You can still buy yourself supplies, though, and the employer should help pay for them in most cases.
You can buy yourself a large computer monitor and other great equipment to make your home as comfortable and productive as possible, which will mitigate some of the disadvantages here.
When you’re working remotely, you can’t walk down the hall to ask the IT help desk team member to come to fix your computer. So that’s one more downside to telecommuting that employees face.
Most companies will have IT staff capable of helping you remotely, so you’re not going to be entirely on your own, though. I’m simply suggesting that some fixes are a bit tougher and more frustrating when you’re not in the office interacting directly with help desk employees.
Next, remote employees need to be self-disciplined. You’ll need to set up a routine if you want to succeed.
I asked more than 50 people who work from home what their keys to success are, and 75% of them mentioned scheduling your day as either their #1 or #2 tip.
If you can’t stay disciplined, schedule your day, and stick to it, you’re going to struggle as a remote worker.
So depending on what type of habits you have and how much willpower you have, this is one of the major cons/challenges to a remote working arrangement.
If you find yourself in a remote role, and others in the company are telecommuting, too, consider asking to connect on a video call to share ideas about productivity and building a routine.
Lastly, any time a company is allowing employees to work remotely, there are security concerns related to company data, customer information, etc.
When you’re working in an office space, the IT team can monitor for security vulnerabilities. They’re in charge of the internet routers, file systems, etc.
But remote employees have to manage some of this on their own, at least partially. For example, you’ll likely use your home Wi-Fi for work.
Both the company and employees will need to work together to ensure that data is kept safe.
Overall, going remote, skipping your commute, and saving time each morning should lead to greater productivity, and I believe telecommuting is worth it. But the disadvantages above are worth noting.
Now that you know the pros and cons of telecommuting, you may be wondering where you can find these jobs.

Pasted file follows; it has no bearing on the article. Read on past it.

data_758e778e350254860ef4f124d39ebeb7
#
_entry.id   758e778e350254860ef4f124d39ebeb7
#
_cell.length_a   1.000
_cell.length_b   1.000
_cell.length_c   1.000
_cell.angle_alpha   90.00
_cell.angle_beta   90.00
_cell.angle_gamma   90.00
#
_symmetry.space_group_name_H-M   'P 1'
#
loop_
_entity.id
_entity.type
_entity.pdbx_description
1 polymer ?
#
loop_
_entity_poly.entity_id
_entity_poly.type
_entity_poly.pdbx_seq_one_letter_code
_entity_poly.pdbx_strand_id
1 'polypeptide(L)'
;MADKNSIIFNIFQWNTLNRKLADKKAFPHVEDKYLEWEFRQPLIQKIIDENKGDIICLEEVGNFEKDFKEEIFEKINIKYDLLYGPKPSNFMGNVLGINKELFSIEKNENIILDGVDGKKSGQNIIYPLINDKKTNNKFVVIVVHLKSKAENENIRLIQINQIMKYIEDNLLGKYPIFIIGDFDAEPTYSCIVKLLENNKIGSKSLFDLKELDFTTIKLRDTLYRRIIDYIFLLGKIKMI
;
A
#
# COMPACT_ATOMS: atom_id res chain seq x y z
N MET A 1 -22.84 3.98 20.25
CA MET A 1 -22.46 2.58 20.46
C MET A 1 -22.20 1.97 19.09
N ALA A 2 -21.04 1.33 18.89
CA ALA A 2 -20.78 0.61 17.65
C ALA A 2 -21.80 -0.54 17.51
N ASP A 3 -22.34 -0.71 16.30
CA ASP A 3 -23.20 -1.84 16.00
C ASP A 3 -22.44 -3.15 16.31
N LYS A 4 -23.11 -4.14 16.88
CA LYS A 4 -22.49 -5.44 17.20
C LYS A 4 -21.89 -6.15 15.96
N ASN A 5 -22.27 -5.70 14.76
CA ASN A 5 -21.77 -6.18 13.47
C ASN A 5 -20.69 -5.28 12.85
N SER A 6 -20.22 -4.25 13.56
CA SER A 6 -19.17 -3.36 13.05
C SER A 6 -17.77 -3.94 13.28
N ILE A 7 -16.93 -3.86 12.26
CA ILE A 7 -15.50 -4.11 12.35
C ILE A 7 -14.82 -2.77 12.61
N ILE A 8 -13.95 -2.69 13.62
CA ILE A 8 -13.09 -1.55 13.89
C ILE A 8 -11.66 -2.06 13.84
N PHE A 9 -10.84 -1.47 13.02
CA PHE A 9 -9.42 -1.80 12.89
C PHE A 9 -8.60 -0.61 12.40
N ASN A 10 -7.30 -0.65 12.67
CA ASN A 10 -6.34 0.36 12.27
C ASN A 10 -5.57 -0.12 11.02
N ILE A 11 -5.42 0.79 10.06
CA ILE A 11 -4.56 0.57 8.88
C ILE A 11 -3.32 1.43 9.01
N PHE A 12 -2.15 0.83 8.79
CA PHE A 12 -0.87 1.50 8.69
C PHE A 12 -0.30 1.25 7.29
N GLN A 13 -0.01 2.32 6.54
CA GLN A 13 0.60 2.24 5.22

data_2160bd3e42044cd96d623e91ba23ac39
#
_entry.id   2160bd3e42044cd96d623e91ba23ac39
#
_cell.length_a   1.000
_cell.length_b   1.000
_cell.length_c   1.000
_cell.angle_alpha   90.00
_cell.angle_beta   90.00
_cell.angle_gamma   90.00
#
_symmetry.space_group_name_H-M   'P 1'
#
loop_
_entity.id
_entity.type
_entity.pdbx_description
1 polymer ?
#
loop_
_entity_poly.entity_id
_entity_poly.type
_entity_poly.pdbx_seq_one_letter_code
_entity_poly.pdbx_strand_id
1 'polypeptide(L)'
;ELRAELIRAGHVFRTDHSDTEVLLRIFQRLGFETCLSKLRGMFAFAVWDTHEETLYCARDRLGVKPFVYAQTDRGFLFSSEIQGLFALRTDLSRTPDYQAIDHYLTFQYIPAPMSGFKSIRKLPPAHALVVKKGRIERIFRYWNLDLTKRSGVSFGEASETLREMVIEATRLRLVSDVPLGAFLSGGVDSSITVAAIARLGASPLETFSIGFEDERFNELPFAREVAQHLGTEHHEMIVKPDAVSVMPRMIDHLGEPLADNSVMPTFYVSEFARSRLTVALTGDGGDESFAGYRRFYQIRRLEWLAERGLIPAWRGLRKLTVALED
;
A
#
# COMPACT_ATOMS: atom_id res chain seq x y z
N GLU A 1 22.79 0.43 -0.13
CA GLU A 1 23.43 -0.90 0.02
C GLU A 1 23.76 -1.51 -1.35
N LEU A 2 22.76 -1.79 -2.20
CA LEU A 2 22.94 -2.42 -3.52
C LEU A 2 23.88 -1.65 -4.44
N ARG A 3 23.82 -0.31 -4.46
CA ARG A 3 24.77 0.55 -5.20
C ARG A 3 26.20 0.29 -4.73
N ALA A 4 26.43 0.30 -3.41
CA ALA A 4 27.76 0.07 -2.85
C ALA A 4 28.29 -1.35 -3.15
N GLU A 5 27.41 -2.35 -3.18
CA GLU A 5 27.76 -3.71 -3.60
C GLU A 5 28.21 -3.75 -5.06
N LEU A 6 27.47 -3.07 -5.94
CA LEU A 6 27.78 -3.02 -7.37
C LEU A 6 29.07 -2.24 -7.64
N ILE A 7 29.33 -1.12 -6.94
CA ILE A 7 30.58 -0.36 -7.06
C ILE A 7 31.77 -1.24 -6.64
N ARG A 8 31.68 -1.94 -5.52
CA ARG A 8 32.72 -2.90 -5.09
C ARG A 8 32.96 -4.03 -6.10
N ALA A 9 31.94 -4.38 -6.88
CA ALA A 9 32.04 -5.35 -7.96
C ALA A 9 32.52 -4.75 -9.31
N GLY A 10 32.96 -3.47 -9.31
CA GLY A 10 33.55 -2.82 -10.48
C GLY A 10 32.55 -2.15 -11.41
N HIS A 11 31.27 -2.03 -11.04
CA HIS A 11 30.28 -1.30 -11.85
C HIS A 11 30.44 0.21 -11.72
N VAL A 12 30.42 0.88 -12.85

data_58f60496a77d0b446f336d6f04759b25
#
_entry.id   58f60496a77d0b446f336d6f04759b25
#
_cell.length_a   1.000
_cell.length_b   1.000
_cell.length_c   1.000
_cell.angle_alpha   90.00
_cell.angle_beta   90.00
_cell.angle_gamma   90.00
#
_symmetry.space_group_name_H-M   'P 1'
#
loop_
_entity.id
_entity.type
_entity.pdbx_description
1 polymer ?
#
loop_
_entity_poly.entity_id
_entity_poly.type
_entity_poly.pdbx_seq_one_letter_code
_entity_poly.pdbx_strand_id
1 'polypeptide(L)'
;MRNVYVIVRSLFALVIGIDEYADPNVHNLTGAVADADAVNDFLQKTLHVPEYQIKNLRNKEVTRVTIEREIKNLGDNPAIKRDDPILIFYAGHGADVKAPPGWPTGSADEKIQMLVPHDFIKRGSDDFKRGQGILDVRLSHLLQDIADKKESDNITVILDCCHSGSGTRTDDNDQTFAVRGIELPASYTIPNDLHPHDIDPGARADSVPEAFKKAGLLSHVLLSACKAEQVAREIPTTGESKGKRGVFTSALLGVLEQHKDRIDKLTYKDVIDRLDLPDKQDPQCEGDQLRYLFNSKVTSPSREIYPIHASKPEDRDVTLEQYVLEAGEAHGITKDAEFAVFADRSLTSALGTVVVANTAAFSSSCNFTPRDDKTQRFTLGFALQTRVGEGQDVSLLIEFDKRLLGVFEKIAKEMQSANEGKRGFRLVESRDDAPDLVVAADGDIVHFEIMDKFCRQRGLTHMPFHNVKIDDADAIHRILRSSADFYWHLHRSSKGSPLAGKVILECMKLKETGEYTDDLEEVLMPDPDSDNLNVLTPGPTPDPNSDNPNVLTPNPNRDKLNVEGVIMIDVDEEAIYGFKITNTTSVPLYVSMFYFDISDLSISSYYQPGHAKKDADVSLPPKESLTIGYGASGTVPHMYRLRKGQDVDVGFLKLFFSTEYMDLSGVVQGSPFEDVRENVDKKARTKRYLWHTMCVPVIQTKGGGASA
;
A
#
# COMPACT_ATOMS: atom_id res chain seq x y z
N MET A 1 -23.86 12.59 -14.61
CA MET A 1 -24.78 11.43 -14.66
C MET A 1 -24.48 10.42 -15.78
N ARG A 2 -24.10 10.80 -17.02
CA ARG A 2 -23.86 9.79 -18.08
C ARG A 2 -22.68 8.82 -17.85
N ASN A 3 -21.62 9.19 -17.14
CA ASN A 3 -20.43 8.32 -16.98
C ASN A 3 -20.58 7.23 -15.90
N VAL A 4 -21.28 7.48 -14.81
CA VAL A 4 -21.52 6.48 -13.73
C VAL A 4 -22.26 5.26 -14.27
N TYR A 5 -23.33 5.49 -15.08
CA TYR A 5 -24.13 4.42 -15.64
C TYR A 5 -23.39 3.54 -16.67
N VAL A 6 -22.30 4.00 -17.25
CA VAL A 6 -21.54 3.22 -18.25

To start, we have a list of 18 remote/telecommute job boards that cover all sorts of jobs and industries.
Also, LinkedIn’s job search tool allows you to put “Remote” in the location field so that you’ll only see remote jobs.
Those are the two best resources to find telecommuting job listings online. If you have any friends or colleagues who have remote positions, ask them how they got the position, too. They may even tell you that their company is hiring!
Networking and asking questions can never hurt, and is often the fastest way to get a job.
Also, be aware that many of the jobs that end up being remote are simply listed as regular jobs online. Remote work is something that you can ask about and negotiate during the interview process. So it’s a mistake to only target positions advertised as “telecommuting jobs”.
Remote work has its challenges and drawbacks and takes time to adjust to. However, for me, and for many people I’ve talked to, the pros outweigh the cons.
I’ve been working from home (and from coffee shops and co-working spaces) for five years and absolutely love it.
There are so many advantages to telecommuting and remote work, from not needing to commute, to having more control over your day… all while avoiding unnecessary interruptions and distractions.
So in the end, it’s absolutely worth it!
I’d encourage anyone who has the opportunity to work remotely to at least give it a try! If you’re like me, you may never want to go back!
Biron Clark is a former executive recruiter who has worked individually with hundreds of job seekers, reviewed thousands of resumes and LinkedIn profiles, and recruited for top venture-backed startups and Fortune 500 companies. He has been advising job seekers since 2012 to think differently in their job search and land high-paying, competitive positions.